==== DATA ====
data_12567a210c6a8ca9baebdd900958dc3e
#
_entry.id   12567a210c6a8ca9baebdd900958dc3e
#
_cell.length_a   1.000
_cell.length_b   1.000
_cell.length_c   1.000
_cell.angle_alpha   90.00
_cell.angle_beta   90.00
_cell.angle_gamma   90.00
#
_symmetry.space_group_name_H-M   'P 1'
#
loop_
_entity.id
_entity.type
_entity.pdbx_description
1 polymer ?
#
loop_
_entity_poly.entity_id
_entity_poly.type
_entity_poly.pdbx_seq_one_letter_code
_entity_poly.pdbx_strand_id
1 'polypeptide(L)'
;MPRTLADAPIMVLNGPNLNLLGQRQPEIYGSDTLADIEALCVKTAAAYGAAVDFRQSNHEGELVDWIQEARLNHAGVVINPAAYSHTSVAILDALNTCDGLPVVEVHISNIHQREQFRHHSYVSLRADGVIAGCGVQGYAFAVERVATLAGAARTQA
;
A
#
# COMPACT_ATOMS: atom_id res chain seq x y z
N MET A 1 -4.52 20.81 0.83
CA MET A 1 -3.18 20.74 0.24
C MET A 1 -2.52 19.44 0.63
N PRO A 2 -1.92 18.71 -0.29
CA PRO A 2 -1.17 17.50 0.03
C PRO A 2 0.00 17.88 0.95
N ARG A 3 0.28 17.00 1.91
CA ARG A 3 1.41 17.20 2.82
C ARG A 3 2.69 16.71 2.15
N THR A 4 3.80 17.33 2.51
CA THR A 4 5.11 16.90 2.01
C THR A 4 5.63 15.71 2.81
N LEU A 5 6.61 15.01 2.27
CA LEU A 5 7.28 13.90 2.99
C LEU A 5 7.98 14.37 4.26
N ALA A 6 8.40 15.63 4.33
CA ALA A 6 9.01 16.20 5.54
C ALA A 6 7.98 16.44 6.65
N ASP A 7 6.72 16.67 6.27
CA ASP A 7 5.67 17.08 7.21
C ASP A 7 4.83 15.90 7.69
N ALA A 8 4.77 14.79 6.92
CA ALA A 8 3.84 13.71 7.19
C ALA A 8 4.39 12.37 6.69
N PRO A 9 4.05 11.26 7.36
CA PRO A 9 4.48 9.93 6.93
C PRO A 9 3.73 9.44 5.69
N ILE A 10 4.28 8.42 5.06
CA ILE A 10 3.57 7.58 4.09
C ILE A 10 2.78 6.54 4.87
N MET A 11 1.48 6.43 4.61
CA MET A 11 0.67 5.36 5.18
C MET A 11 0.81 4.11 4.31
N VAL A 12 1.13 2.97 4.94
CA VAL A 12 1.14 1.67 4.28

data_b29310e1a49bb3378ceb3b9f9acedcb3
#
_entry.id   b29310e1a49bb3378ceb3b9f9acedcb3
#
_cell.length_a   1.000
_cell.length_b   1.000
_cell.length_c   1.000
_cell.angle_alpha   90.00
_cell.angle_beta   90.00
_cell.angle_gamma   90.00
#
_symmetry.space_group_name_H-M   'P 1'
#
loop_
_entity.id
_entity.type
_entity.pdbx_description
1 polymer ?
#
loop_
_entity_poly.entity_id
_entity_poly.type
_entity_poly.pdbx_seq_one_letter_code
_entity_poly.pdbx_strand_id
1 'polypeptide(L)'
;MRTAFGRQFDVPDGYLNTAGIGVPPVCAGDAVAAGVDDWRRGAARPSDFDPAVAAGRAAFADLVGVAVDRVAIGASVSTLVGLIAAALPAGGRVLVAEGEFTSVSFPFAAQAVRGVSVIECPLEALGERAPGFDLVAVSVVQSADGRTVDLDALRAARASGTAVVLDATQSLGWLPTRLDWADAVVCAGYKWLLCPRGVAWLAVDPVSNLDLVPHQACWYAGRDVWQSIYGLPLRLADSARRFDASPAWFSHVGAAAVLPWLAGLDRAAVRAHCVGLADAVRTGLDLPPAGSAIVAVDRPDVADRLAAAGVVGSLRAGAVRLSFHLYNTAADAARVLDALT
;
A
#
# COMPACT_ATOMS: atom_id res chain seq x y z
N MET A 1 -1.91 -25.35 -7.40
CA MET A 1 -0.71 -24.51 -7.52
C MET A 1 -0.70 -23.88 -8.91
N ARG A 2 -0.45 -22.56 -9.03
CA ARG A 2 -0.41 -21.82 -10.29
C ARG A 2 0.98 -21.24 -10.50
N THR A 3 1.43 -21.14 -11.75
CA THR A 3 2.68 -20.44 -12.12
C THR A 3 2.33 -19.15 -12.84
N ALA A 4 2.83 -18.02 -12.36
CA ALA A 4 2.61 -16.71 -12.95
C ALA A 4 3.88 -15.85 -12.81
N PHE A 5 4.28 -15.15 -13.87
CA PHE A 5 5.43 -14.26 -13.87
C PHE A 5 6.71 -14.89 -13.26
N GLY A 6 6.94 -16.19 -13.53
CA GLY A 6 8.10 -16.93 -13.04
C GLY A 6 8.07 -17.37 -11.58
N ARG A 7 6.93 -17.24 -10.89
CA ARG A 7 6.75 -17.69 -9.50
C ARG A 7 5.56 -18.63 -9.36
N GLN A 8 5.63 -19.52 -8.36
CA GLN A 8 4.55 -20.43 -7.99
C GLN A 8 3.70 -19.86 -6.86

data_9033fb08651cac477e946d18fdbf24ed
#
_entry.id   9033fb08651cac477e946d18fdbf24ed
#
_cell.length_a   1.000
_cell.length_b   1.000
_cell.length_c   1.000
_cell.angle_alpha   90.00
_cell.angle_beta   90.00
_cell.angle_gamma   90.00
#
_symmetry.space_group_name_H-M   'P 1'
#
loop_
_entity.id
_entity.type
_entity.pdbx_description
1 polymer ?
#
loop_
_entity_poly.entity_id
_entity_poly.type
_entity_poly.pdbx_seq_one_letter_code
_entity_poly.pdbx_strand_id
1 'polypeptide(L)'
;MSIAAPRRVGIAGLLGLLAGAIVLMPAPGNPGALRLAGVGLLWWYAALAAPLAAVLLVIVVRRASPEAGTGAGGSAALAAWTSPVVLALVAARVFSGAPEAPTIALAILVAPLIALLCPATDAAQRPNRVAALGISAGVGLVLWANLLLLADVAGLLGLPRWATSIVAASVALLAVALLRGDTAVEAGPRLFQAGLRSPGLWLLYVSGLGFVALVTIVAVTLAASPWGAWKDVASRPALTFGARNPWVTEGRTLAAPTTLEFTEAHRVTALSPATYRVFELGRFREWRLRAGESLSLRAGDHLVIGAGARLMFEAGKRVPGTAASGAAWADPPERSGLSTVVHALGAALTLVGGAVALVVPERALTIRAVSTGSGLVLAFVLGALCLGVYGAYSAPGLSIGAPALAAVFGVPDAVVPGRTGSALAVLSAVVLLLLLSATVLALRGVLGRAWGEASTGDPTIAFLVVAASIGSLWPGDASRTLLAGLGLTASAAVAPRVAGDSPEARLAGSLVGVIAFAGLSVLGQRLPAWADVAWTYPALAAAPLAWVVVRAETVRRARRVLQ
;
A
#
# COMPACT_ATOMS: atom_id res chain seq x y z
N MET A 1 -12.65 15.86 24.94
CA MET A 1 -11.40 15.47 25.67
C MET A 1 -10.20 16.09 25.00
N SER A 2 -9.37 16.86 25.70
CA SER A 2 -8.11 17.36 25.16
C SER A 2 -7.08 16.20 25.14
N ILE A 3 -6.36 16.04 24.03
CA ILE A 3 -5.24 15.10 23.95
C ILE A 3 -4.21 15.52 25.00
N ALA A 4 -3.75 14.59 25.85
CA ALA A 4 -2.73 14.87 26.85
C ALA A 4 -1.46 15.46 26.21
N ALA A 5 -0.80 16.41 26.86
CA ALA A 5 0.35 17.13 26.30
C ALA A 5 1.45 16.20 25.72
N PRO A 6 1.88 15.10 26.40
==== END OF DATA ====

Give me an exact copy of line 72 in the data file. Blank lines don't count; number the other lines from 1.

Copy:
_cell.length_c   1.000